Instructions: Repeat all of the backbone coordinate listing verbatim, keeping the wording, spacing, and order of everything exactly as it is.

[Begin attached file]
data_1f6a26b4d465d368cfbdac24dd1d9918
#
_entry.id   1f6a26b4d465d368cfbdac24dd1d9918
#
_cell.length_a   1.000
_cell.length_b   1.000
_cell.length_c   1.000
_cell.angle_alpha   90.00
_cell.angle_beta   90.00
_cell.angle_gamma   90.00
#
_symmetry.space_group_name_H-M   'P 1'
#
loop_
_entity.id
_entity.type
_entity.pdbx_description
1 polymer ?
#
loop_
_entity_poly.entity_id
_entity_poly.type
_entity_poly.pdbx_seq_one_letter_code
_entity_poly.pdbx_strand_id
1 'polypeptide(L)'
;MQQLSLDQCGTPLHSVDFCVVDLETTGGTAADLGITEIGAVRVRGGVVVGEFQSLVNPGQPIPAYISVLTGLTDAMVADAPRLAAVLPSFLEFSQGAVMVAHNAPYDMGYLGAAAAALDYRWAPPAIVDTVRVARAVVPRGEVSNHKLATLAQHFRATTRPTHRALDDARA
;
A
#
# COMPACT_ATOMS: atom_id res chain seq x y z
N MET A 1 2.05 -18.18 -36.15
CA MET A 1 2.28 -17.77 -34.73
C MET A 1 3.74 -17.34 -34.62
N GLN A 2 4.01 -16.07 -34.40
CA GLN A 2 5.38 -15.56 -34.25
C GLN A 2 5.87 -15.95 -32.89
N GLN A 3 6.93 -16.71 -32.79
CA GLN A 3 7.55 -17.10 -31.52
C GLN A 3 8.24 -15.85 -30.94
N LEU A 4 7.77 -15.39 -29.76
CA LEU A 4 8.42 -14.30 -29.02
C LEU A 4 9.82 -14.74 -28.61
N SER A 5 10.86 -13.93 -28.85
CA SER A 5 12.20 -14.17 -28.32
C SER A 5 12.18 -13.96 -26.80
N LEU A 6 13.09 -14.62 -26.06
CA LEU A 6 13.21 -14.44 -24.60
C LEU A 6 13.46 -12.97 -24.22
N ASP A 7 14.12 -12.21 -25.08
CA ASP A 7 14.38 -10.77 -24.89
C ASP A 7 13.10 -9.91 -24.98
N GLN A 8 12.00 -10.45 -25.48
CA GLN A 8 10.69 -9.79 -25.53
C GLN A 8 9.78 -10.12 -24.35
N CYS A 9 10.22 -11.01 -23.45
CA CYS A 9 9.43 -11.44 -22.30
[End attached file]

data_1f6a26b4d465d368cfbdac24dd1d9918
#
_entry.id   1f6a26b4d465d368cfbdac24dd1d9918
#
_cell.length_a   1.000
_cell.length_b   1.000
_cell.length_c   1.000
_cell.angle_alpha   90.00
_cell.angle_beta   90.00
_cell.angle_gamma   90.00
#
_symmetry.space_group_name_H-M   'P 1'
#
loop_
_entity.id
_entity.type
_entity.pdbx_description
1 polymer ?
#
loop_
_entity_poly.entity_id
_entity_poly.type
_entity_poly.pdbx_seq_one_letter_code
_entity_poly.pdbx_strand_id
1 'polypeptide(L)'
;MQQLSLDQCGTPLHSVDFCVVDLETTGGTAADLGITEIGAVRVRGGVVVGEFQSLVNPGQPIPAYISVLTGLTDAMVADAPRLAAVLPSFLEFSQGAVMVAHNAPYDMGYLGAAAAALDYRWAPPAIVDTVRVARAVVPRGEVSNHKLATLAQHFRATTRPTHRALDDARA
;
A
#
# COMPACT_ATOMS: atom_id res chain seq x y z
N MET A 1 2.05 -18.18 -36.15
CA MET A 1 2.28 -17.77 -34.73
C MET A 1 3.74 -17.34 -34.62
N GLN A 2 4.01 -16.07 -34.40
CA GLN A 2 5.38 -15.56 -34.25
C GLN A 2 5.87 -15.95 -32.89
N GLN A 3 6.93 -16.71 -32.79
CA GLN A 3 7.55 -17.10 -31.52
C GLN A 3 8.24 -15.85 -30.94
N LEU A 4 7.77 -15.39 -29.76
CA LEU A 4 8.42 -14.30 -29.02
C LEU A 4 9.82 -14.74 -28.61
N SER A 5 10.86 -13.93 -28.85
CA SER A 5 12.20 -14.17 -28.32
C SER A 5 12.18 -13.96 -26.80
N LEU A 6 13.09 -14.62 -26.06
CA LEU A 6 13.21 -14.44 -24.60
C LEU A 6 13.46 -12.97 -24.22
N ASP A 7 14.12 -12.21 -25.08
CA ASP A 7 14.38 -10.77 -24.89
C ASP A 7 13.10 -9.91 -24.98
N GLN A 8 12.00 -10.45 -25.48
CA GLN A 8 10.69 -9.79 -25.53
C GLN A 8 9.78 -10.12 -24.35
N CYS A 9 10.22 -11.01 -23.45
CA CYS A 9 9.43 -11.44 -22.30